Pink Panther Under Shelling

Yesterday after having lunch with Kafranbel media activists; with Raed Fares, Hammoud Jneid and Khaled Issa, me and my friend suggested that we screen cartoons to refugee children hosted by Kafranbel village (read about this amazing village here and here).

The activists felt discouraged: “children are not children here, they’re now accustomed on the language and the circumstances of war that made childhood a distant idea than a human phase.”

I insisted on trying: “I still watch cartoon until now, in fact, especially now that we’re living war conditions, I am sure kids or at least some, will be pleased.”

Despite Kafranbel activists’ discouragement, we agreed on preparing and screening silent cartoons on January 3rd (today), so we downloaded from the net Pink Panther, Pat and Mat (known as Zingo & Ringo in the Arab speaking countries) among other silent cartoons.

Today at 5 PM we went to a school filled with many refugee children and moved school chairs to the yard with the help of refugee young men. Kafranbel activists hanged with clothes pins a big white fabric to screen on the videos. Luckily for the refugee children, we’ve found a projector and speakers, borrowed a generator from Kafranbel media center and here we are, Pink Panther’s silly smile is in front of us in this dark, children’s clapping broke the shelling’s noise behind us (the shelling targetted Maarra located 10 Kilo from Kafranbel).

Pink Panther under shelling.

Pink Panther under shelling.

We screened a video after another but some of the children, especially those who fled Al-Maaraa asked us to screen videos on the Free Syrian Army and started clapping and chanting: “God save the Free Syrian Army!”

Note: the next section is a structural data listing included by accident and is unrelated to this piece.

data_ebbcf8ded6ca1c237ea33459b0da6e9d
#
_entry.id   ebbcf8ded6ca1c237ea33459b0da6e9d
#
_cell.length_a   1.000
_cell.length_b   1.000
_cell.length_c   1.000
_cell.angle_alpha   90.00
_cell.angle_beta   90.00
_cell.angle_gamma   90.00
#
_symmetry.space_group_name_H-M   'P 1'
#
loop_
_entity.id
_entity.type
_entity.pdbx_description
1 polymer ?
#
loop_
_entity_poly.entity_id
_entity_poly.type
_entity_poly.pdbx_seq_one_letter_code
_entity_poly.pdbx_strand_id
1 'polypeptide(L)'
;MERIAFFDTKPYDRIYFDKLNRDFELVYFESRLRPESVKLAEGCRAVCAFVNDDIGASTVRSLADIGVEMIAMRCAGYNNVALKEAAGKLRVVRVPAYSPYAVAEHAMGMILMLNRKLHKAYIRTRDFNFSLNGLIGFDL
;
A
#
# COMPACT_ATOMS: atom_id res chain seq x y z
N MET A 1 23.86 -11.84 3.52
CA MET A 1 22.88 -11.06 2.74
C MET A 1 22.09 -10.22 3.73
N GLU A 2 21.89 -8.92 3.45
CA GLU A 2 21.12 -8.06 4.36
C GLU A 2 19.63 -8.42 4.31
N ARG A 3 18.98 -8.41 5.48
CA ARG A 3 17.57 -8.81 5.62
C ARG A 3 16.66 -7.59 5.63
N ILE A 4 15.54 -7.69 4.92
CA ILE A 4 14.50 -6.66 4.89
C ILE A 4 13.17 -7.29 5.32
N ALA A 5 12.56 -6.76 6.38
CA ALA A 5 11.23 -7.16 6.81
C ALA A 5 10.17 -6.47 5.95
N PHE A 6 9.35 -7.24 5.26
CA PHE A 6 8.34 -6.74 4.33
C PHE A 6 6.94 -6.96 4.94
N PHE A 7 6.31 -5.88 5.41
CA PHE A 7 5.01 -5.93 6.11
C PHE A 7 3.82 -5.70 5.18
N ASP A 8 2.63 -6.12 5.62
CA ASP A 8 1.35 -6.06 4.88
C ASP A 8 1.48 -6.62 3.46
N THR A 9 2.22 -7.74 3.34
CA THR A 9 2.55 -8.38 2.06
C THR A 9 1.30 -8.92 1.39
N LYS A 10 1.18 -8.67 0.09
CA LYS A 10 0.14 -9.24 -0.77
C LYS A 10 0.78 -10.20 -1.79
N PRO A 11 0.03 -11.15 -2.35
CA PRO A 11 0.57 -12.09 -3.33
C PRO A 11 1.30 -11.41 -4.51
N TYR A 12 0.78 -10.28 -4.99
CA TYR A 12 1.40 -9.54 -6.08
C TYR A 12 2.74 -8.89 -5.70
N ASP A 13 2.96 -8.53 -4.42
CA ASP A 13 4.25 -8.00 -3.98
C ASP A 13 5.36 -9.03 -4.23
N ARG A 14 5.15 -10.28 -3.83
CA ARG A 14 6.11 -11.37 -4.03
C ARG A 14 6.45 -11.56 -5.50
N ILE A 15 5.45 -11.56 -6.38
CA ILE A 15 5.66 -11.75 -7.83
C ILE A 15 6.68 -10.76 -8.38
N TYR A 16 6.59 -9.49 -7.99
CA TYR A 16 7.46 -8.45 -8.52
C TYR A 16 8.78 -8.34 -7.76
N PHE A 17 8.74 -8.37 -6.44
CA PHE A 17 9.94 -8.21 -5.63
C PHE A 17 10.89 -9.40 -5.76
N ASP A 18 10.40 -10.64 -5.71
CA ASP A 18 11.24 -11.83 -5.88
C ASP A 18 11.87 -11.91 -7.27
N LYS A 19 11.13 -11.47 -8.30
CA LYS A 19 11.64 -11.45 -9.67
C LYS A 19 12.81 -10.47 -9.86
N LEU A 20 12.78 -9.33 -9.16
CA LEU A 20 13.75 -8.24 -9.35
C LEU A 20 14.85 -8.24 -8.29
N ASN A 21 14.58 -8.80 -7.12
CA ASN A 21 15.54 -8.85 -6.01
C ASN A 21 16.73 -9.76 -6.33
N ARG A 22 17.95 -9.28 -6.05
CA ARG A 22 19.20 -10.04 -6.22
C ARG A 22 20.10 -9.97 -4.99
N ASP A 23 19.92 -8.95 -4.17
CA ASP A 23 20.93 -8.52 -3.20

Preparing the screening.
Preparing the screening.

I was confused, I thought to myself: is it really true? Childhood no longer exists in Syria? That innocent childhood phase that I miss and long for when I am down?

We screened a short report on FSA that Kafranbel media activists filmed during battles, but we cut it and continued with the cartoons.

The screening lasted for almost an hour, we ended the screening due to the cold weather. We were approached by the children later on and us to screen “mouse and cat” next time. “You got it!” I said, “but no videos on revolution next time, OK?” I asked the children. “OK, and no Pink Panther next time please!”

We laughed, as long as the kids are demanding to watch cartoons, then I guess we still have hope, we still have hope that our humanity and our children’s childhood won’t be distorted for good.

This is the first time that such screening takes place in Kafranbel, and it won’t be the last for sure.

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10 thoughts on “Pink Panther Under Shelling

  1. Dear bloger, you are a genius!!! This idea to watch cartoons to the children is fantastic!!! All what you make is so great!!! You made them recovering they childhood, but they continue to have the free syrian army in their head, and it’s a great experience for them. They are realizing that the two words can exist together.
    Yet bravo and good courage, I am with you always… always!

  2. Dear bloger, I watch your blog to Ignace Leverrier who makes a blog on “Le Monde” since the beginning, and he accepted to publish it (translate by myself). He just needs a pseudonym for you, can you tell me what name you want?
    All my wishes for your fantastic work. Love.

      • Well! I see that my last reply went out! If there is problem, say to me please!
        Mr Leverrier said to me that he will publish immediately your blog at the condition that you promise to continue it now, the time you are in Syria, but also after. He wants to have your blog on a long time, I want to say more than your stay in Syria. Do you agree? I think you can make it with Razan from Sweden after your return? Please say me your opinion, and your blog will be on “Le Monde” tomorrow.
        Can you answer me, and after you can put this reply out.
        Good luck my so dear! See you soon.

  3. Pingback: Photos from Northern Syria | Blogging From Northern Syria

  4. Pingback: Blogging From Northern Syria « YALLA SOURIYA

  5. I’m so Jealous of you, not only you were in this magic place named “Kafranbel,” you also, in the middle of this tragedy, brought some joy to my dear “kafranbelees’s” hearts. Let me confess that so you did to my heart. A real great job. Thank you.

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